Fun Facts About the Galapagos Islands
Due in part to their relative isolation, the Galapagos Islands are home to some pretty unusual wildlife. In fact, this Ecuadorian archipelago is famous for its endemic species, which are found nowhere else on the planet. Among the most renowned animals in the Galapagos Islands are the giant tortoises, which can live to be more than 100 years old. Animals certainly take center stage in this island chain, though it isn't just the curious creatures that warrant a visit. Most of the Galapagos Islands are part of a national park, and while human intervention has been on the rise in recent years, pristine landscapes abound. Among the noteworthy landscape features are steep cliffs, crater lakes, lava tubes, and coral beaches.
The Galapagos Islands are best known for their wildlife. More specifically, the archipelago's fame is largely tied to its endemic species. In 1835, Charles Darwin spent five weeks surveying the island chain, taking astute notes on the resident wildlife and the geology of the archipelago. This visit helped inspire the famous naturalist's development of the theory of natural selection. The most distinctive of the Galapagos animals is the giant Galapagos tortoise. No less than 15 subspecies of these large turtles have been recorded in the Galapagos. Four of the recognized subspecies are now extinct. Other well known Galapagos animals include marine iguanas and blue-footed boobies. Marine iguanas are only found in the Galapagos Islands and are unique among modern lizards for their ability to live and forage in the sea. Blue-footed boobies are long-winged seabirds that are popular among Galapagos visitors, largely because of their distinctive blue feet. These certainly aren't the only interesting Galapagos animals, and understandably so, many Galapagos tours include wildlife viewing expeditions. As a side note, the wildlife of the Galapagos Islands is quite fearless on the whole. This relative absence of fear is tied to the lack of large predators in the archipelago.
Ecuador's Galapagos Islands archipelago consists of approximately 3,000 square miles of land and is spread out over 17,000 square miles of ocean. The largest island is Isabela, measuring approximately 2,250 square miles. This island also claims the highest point in the Galapagos - Volcan Wolf (5,600 feet above sea level). Espanola is the oldest island at around 3.5 million years. Of the 13 major islands in the chain, only four are inhabited by people. Santa Cruz is among the inhabited islands and has the highest population. Due in part to its bustling harbor and the fact that it has the only real luxury hotels in the archipelago, Santa Cruz serves as a popular Galapagos travel base. As for getting to the Galapagos Islands, most people arrive by way of plane. The two islands with airports are San Cristobal and Baltra. Once in the islands, getting around by way of boat is the only option of choice. It should be noted that all of the islands in the Galapagos have their own allure. On the island of Bartolome, for example, you can climb to the top of an extinct volcano, and Fernandina is one of the best islands for wildlife encounters. Basically, prospective visitors are encouraged to consider as many islands as possible when trying to plan their Galapagos itineraries.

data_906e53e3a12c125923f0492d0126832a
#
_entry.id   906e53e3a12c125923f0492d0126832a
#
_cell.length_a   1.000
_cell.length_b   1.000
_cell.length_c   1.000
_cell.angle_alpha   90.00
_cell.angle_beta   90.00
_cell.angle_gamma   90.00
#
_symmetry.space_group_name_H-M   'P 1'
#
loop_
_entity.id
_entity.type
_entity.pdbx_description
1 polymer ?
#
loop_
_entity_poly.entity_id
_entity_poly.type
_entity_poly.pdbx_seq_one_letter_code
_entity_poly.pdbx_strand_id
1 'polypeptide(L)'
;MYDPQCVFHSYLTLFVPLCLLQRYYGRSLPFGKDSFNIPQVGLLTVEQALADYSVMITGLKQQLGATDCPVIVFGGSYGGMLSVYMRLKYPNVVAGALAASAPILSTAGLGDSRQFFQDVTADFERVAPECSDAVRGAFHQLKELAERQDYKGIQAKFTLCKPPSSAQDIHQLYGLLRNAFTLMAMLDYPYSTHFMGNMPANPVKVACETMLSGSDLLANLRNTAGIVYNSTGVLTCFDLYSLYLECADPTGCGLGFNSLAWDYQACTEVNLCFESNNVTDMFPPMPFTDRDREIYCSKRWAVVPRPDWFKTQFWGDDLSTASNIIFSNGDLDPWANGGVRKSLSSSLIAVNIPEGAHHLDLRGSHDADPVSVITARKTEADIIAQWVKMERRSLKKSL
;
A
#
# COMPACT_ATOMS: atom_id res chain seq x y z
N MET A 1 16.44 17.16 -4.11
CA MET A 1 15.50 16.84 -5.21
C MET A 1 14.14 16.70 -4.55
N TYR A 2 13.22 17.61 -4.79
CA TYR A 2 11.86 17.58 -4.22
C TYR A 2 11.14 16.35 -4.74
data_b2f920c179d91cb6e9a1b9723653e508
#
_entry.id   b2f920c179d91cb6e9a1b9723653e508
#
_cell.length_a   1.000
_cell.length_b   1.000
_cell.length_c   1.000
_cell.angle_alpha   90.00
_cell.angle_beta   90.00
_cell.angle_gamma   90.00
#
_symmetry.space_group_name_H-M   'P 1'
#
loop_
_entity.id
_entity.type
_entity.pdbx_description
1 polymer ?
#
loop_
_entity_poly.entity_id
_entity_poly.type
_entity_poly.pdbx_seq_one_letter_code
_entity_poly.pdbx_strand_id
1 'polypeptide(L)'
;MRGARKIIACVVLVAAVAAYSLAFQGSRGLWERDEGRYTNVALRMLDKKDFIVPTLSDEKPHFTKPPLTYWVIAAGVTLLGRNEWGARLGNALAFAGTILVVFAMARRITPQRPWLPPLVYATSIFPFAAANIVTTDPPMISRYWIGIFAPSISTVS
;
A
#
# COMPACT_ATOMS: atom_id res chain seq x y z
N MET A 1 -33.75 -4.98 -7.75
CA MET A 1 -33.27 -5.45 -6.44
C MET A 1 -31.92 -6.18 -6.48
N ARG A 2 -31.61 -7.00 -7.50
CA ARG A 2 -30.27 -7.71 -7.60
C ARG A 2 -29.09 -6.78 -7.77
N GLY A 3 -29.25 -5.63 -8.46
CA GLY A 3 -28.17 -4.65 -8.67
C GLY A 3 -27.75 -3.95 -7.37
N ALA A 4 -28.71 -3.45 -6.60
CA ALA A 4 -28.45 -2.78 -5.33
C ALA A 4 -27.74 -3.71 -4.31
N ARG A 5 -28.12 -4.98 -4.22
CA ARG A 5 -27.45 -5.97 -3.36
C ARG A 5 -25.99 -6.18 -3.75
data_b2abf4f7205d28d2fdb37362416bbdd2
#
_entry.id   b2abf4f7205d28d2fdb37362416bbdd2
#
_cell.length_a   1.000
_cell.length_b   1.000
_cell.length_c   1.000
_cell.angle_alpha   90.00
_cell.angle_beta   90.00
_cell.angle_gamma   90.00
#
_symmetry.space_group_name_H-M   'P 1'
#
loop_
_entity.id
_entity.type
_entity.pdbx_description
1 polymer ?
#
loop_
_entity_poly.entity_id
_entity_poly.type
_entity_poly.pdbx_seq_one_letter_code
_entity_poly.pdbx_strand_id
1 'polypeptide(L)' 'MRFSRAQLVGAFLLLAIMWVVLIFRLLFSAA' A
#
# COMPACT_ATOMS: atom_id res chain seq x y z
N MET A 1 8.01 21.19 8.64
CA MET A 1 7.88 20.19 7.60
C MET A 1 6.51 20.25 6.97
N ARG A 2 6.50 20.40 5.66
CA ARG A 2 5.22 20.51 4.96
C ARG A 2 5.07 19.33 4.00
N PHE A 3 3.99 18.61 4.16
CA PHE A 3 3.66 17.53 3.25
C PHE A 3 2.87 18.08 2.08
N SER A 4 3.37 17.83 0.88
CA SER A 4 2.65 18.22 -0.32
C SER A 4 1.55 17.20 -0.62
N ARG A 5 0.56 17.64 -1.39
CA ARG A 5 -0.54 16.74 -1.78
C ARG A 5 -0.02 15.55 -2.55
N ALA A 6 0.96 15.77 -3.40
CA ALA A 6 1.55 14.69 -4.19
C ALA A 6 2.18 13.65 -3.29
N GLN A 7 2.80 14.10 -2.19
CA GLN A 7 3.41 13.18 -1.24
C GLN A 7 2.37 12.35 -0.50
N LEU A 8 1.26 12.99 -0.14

As mentioned, going by boat is the only way to get around once in the Galapagos Islands. Numerous companies offer Galapagos cruises, often with pre-set itineraries that can help take the stress out of planning a visit. Travelers fly to the islands first and then board their boats of preference. The vessels that are used for Galapagos cruises vary in size and comfort levels. Some boats can be chartered by groups who are interested in private cruise experiences. It is also worth noting that only a limited number of cruises offer the opportunity to scuba dive. Often times, travelers can find some really good deals when booking a Galapagos cruise at the last minute. Quite simply, your average cruise company would prefer to sell spaces at a discount rather than have empty staterooms. Trying to book a Galapagos cruise at the last minute comes with its risks, however. More than anything, you might not find a ship with any openings, especially during the June to September and late December to early January high seasons.
Consulting a Galapagos map is recommended before you arrive in the archipelago. If nothing else, it can help you get an idea of the layout of the island chain. The majority of the main islands are south of the Equator, and these are the islands that most travelers stick to. Those that are found north of the Equator, an example being Genovesa, are usually only visited on longer tours. Santa Cruz is a popular tourist base in part because of its central location. On a broader scope, it can be fun to look at a more wide-scale map that shows the location of the Galapagos in relation to other landmasses. You'll soon understand why most visitors fly to the archipelago. As a side note, it is interesting to consider that 97 percent of the land area of the Galapagos Islands is a national park. Galapagos National Park was established in 1959, making it Ecuador's first national park.
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